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File System and Directory Structure in Linux. What is File System In a computer, a file system is the way in which files are named and where they are.

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Presentation on theme: "File System and Directory Structure in Linux. What is File System In a computer, a file system is the way in which files are named and where they are."— Presentation transcript:

1 File System and Directory Structure in Linux

2 What is File System In a computer, a file system is the way in which files are named and where they are placed logically for storage and retrieval. Sometimes the term refers to the part of an operating system or an added-on program that supports a file system. Examples of such add-on file systems include the Network File System (NFS).

3 logical file structure physical representation on disk

4 File System File systems specify conventions for naming files. These conventions include the maximum number of characters in a name, which characters can be used, and, in some systems, how long the file name suffix can be. A file system also includes a format for specifying the path to a file through the structure of directories.

5 Linux File System Ext2: This is like UNIX file system. Ext3: It is ext2 filesystem with enhancement. Isofs (iso9660): Used by CDROM file system. Sysfs: It is a ram-based filesystem initially based on ramfs. It is use to exporting kernel objects so that end user can use it easily. Procfs: The proc file system acts as an interface to internal data structures in the kernel For example you can find out cpuinfo with following command:

6 Inside File System User Data Meta Data

7 Linux Directory Structure The Directory Structure in Unix & Linux are a unified Directory Structure where in all the directories are unified under the "/" Root file system. Irrespective of where the File System is physically mounted all the directories are arranged hierarchically under the Root file system.


9 1. / – Root Every single file and directory starts from the root directory. Only root user has write privilege under this directory.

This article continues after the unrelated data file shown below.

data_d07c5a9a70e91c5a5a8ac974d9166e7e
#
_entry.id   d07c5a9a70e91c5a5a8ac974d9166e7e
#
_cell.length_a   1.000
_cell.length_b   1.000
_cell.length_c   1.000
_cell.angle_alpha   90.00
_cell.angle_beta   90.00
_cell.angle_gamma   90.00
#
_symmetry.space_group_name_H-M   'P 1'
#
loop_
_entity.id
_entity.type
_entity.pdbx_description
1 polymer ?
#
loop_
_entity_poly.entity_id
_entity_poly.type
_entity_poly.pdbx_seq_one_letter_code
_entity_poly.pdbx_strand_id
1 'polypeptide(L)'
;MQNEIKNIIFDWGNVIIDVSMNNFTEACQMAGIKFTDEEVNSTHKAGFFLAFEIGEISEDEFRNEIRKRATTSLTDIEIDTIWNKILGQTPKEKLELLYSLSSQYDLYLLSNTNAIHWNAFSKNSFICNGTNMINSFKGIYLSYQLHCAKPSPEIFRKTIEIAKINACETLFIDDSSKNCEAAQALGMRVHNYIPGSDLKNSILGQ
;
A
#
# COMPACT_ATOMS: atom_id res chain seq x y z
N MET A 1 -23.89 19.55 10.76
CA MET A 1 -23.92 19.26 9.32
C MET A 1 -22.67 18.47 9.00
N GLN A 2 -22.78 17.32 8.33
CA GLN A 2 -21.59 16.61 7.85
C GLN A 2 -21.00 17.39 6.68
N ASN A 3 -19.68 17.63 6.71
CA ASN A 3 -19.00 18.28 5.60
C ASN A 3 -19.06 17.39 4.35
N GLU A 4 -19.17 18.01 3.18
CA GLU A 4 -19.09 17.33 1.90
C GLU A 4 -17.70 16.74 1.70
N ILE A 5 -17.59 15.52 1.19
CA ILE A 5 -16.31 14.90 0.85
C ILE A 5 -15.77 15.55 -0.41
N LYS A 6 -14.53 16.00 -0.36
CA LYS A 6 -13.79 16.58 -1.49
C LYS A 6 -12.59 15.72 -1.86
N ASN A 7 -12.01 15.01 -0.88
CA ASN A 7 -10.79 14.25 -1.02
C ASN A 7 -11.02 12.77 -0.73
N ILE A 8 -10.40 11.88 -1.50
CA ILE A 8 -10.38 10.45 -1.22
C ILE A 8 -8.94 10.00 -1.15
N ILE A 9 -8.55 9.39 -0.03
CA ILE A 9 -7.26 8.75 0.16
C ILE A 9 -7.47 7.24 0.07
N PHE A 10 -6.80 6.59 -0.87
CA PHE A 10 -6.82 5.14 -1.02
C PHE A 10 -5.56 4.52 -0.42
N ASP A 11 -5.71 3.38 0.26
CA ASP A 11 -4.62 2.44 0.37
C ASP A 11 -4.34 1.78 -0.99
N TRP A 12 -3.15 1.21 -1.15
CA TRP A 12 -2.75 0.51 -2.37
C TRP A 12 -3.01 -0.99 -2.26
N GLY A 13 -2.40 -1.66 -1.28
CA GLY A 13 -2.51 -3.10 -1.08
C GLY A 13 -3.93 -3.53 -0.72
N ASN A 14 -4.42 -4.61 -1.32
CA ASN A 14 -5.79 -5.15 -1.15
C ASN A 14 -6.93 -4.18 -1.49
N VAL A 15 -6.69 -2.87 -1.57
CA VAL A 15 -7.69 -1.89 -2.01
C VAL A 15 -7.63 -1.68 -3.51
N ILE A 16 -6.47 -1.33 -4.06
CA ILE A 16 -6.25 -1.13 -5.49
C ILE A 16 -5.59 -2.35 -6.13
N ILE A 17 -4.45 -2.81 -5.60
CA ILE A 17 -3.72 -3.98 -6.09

10 2. /bin – User Binaries Contains binary executables. Common linux commands you need to use in single-user modes are located under this directory. For example: ps, ls, ping, grep, cp.

11 3. /sbin – System Binaries Just like /bin, /sbin also contains binary executables. But, the linux commands located under this directory are used typically by system administrator, for system maintenance purpose. For example: iptables, reboot, fdisk, ifconfig,

12 4. /etc – Configuration Files Contains configuration files required by all programs. This also contains startup and shutdown shell scripts used to start/stop individual programs. For example: /etc/resolv.conf, /etc/logrotate.conf

13 5. /dev – Device Files Contains device files. These include terminal devices, usb, or any device attached to the system. For example: /dev/tty1, /dev/usbmon0

14 6. /proc – Process Information Contains information about system process. This filesystem contains information about running process. For example: /proc/{pid} directory contains information about the process with that particular pid. This is a virtual filesystem with text information about system resources. For example: /proc/uptime

15 7. /var – Variable Files var stands for variable files. Content of the files that are expected to grow can be found under this directory. This includes — system log files (/var/log); packages and database files (/var/lib); emails (/var/mail); print queues (/var/spool); lock files (/var/lock); temp files needed across reboots (/var/tmp);

16 8. /tmp – Temporary Files Directory that contains temporary files created by system and users. Files under this directory are deleted when system is rebooted.

17 9. /usr – User Programs Home directories for all users to store their personal files. For example: /home/john

18 11. /boot – Boot Loader Files Contains boot loader related files. Grub files are located under /boot For example: initrd.img-2.6.32-24-generic, vmlinuz-2.6.32-24-generic

19 12. /lib – System Libraries Contains library files that supports the binaries located under /bin and /sbin Library filenames are either ld* or lib*.so.* For example:,

20 13. /opt – Optional add-on Applications opt stands for optional. Contains add-on applications from individual vendors. add-on applications should be installed under either /opt/ or /opt/ sub-directory.

21 14. /mnt – Mount Directory Temporary mount directory where sysadmins can mount filesystems.

22 Inode The inode (index node) is a fundamental concept in the Linux and UNIX file system. Each object in the file system is represented by an inode.

23 File Information File type (executable, block special etc) => Permissions (read, write etc) => Owner => Group => File Size => File access, change and modification time (remember UNIX or Linux never stores file creation time, this is favorite question asked in UNIX/Linux sys admin job interview) => File deletion time => => Access Control List (ACLs)

24 Inode All the above information stored in an inode. In short the inode identifies the file and its attributes (as above). Each inode is identified by a unique inode number within the file system. Inode is also know as index number.

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